Opening Saturday 2 August, 2003, After Image brings together the work of
photographers Simryn Gill, Ana Mendieta, Cindy Sherman and Francesca
Woodman, in a show which crosses three continents and spans four decades
from the 1970s to the present, touching on issues ranging from
self-definition to cultural belonging.
After Image features UK premieres of work from Cindy Sherman’s Masks series,
1996, and Simryn Gill’s Dalam, 2001 and Vegetation, 1999, alongside the most
substantial showing to date of the defining works of Ana Mendieta and
Francesca Woodman (both deceased).
Curated by London-based curator Glenn Scott Wright, After Image is
accompanied by an ambitious education and events programme including talks
by Simryn Gill and Glenn Scott Wright.
As part of After Image, Simryn Gill’s Vegetation will be exhibited at the
Habitat Edinburgh store, 2 August – 27 September. Habitat is sponsor of the
After Image Education Programme.
Simryn Gill makes objects, collections, constructions and photographs which
are expressions of ‘how to be in a place’. The works often examine the idea
of ‘being an insider and outsider in many places at the same time’.
Gill borrows across scientific, sociological and art historical categories
to question singular or correct modes of description and order, challenging
received ideas and traditional frames of reference.
Dalam (malay for deep; interior; inside), 2001, is a series of 258
snapshot-sized photographs installed in a frieze-like band encompassing 24
metres of gallery space. Documenting living spaces of Malaysian homes, the
photographs were made during travel across Gill’s native home, the Malaysian
Peninsula, a place ‘that is inside me but also one from which I have been
removed for a very long time’. Gill knocked on doors of total strangers who
were persuaded to allow her in to photograph their living rooms, creating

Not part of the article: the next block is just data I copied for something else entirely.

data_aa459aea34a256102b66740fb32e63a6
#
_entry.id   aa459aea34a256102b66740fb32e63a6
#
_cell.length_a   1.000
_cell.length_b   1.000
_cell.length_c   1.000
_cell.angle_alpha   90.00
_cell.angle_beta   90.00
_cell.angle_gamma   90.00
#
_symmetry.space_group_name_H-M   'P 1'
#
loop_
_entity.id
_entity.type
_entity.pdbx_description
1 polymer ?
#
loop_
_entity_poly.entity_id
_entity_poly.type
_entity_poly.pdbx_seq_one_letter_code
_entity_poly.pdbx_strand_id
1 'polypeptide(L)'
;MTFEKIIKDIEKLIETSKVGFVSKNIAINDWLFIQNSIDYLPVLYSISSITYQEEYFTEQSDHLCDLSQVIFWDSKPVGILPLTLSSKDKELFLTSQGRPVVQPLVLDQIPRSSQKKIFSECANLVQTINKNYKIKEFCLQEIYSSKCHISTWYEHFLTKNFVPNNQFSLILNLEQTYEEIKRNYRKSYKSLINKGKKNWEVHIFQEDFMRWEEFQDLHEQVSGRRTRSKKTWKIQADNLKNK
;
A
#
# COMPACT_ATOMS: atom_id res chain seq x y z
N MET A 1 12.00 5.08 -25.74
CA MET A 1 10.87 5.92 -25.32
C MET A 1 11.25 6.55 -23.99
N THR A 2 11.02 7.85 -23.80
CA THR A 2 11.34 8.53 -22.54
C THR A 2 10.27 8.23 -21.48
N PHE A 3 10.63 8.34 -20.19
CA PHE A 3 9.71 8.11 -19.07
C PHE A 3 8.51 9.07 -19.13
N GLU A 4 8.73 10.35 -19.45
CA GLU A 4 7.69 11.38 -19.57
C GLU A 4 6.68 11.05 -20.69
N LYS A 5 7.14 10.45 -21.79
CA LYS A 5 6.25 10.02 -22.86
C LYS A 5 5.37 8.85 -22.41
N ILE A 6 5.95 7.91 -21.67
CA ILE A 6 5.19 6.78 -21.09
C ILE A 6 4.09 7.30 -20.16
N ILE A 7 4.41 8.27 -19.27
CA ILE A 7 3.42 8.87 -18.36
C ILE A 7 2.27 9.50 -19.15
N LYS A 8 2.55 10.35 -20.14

an archive of images that speak of the absent occupants and also, of the
Vegetation is a series of five black and white photographs in which the
artist assumes a ‘flawed disguise’, using native plants as a clumsy
camouflage for merging into in the Australian, Singaporean and Texan
landscapes – the latter resulting from a residency at ArtPace Foundation for
Contemporary Art, Texas. The photographs are a self-confessed ‘conceit’ of
the artist’s. They allude to anthropological and botanical documents and,
particularly in their latent humour, to surrealist photo-collages from the
Gill is a Malaysian artist of Indian origin, born in Singapore. She has
travelled extensively, spending time living in India and the UK, and is
currently resident in Sydney, Australia. Her work has recently been the
subject of a major survey exhibition at the Art Gallery of New South Wales
in Sydney, and has been seen in several major international group
exhibitions including Cities on the Move, Hayward Gallery, London 1999,
curated by Hans Ulrich Obrist and Hou Hanru, and the 2nd Berlin Biennale for
Contemporary Art, 2001.
Ana Mendieta used her body and organic materials to explore a desire for
integration with the natural world. Often site-specific, her work was
created in performance, film, photographs, earth works, drawings, sculptures
and installations, arranging and documenting sometimes ritualistic processes
of transformation and confronting issues of birth, sexuality and death.
After Image presents three suites of images from the series Facial Hair
Transplants, 1972/1997, University of Iowa, together with Ocean Bird Wash